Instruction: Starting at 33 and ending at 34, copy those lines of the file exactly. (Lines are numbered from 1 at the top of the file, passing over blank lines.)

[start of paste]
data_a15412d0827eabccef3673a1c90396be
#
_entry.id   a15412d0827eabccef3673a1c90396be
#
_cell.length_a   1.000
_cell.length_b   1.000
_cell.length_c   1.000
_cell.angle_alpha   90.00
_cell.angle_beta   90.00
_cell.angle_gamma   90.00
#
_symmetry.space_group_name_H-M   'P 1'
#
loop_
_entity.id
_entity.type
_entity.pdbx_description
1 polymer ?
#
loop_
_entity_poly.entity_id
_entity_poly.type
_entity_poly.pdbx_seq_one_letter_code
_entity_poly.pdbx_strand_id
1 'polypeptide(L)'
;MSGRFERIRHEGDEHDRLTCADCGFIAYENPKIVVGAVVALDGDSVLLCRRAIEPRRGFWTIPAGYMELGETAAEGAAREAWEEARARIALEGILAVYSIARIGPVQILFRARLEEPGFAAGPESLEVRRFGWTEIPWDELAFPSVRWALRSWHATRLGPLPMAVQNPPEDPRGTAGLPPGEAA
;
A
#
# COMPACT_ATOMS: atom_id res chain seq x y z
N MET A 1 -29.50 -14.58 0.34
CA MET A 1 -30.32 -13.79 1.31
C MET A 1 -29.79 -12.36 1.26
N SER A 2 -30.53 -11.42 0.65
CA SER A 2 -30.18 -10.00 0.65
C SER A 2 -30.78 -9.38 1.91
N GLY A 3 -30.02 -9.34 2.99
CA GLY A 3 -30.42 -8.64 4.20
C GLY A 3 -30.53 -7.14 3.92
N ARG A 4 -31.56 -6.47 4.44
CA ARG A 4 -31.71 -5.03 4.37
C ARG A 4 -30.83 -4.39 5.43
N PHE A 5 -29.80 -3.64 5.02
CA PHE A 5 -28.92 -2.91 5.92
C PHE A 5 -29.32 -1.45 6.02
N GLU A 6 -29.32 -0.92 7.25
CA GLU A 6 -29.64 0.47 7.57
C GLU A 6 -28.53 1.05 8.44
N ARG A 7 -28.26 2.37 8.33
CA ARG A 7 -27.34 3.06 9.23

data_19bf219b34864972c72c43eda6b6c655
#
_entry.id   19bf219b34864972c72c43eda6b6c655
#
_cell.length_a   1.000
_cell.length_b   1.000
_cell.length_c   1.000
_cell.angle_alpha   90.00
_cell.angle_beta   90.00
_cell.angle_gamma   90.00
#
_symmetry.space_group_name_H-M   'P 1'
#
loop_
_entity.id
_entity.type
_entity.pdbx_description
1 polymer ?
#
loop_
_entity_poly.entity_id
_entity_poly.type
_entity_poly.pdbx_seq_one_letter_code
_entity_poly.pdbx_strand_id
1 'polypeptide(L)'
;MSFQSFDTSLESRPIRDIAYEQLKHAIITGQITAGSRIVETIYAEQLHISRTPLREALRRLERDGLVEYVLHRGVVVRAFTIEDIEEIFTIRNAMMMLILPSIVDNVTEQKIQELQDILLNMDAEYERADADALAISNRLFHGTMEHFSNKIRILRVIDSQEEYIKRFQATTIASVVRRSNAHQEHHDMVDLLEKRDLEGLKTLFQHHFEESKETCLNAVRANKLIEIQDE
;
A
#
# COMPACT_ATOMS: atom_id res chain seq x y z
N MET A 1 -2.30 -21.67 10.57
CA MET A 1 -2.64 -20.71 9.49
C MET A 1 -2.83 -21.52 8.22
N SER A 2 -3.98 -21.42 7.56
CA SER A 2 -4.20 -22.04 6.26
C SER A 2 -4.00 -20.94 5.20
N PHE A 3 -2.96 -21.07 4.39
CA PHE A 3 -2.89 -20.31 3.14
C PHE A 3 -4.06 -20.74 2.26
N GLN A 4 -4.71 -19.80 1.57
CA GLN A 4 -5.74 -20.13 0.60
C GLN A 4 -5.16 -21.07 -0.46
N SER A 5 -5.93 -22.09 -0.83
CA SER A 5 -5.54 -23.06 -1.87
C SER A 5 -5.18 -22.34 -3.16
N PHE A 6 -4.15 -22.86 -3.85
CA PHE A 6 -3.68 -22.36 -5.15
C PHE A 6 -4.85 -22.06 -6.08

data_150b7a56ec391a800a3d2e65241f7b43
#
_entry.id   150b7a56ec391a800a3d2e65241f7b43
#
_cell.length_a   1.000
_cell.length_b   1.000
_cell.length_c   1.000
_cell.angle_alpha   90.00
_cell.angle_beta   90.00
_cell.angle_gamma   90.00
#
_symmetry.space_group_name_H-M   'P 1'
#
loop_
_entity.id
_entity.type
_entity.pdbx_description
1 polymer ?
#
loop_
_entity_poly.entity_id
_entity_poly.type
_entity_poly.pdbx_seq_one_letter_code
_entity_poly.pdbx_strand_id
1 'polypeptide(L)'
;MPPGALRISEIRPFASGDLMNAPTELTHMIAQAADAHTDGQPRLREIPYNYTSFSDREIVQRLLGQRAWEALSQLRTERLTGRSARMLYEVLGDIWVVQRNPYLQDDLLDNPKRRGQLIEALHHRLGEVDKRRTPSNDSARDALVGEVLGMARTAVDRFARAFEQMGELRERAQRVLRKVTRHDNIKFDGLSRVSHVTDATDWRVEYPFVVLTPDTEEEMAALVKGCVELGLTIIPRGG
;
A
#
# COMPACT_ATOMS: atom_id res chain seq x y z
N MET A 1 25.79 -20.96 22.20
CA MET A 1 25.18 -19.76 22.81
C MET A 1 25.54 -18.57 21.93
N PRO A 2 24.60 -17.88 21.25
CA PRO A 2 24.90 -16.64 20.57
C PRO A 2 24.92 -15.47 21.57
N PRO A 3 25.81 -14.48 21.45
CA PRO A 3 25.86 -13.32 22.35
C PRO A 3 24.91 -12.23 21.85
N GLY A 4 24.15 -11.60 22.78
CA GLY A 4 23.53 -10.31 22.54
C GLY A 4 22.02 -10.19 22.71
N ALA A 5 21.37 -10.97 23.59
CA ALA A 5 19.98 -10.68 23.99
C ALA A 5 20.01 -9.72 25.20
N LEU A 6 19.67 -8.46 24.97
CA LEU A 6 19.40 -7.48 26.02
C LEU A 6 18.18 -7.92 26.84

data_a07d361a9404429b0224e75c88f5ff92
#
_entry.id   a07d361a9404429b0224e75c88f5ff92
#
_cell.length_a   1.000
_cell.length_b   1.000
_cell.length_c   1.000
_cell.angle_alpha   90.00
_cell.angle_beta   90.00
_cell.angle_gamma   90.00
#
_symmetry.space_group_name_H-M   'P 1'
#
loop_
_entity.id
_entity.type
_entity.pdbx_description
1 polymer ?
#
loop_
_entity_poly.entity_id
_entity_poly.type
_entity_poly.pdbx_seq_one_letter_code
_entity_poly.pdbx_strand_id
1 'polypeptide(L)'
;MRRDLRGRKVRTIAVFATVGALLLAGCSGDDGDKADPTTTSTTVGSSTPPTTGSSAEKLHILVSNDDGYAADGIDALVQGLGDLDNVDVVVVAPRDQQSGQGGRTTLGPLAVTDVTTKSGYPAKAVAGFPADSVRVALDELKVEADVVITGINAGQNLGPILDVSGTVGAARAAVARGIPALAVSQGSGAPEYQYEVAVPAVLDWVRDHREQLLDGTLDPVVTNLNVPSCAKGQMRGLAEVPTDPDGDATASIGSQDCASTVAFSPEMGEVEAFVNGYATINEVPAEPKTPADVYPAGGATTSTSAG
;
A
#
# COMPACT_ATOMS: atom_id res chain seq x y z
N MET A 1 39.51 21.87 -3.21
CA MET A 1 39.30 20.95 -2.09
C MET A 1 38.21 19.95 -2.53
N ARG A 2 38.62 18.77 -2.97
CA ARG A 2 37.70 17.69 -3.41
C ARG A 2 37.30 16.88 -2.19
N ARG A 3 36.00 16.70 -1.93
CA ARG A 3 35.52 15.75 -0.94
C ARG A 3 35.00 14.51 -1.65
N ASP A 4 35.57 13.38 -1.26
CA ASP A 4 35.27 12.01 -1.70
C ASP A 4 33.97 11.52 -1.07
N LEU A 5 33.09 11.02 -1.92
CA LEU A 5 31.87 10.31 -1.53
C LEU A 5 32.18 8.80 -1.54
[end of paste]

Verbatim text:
C MET A 1 -29.79 -12.36 1.26
N SER A 2 -30.53 -11.42 0.65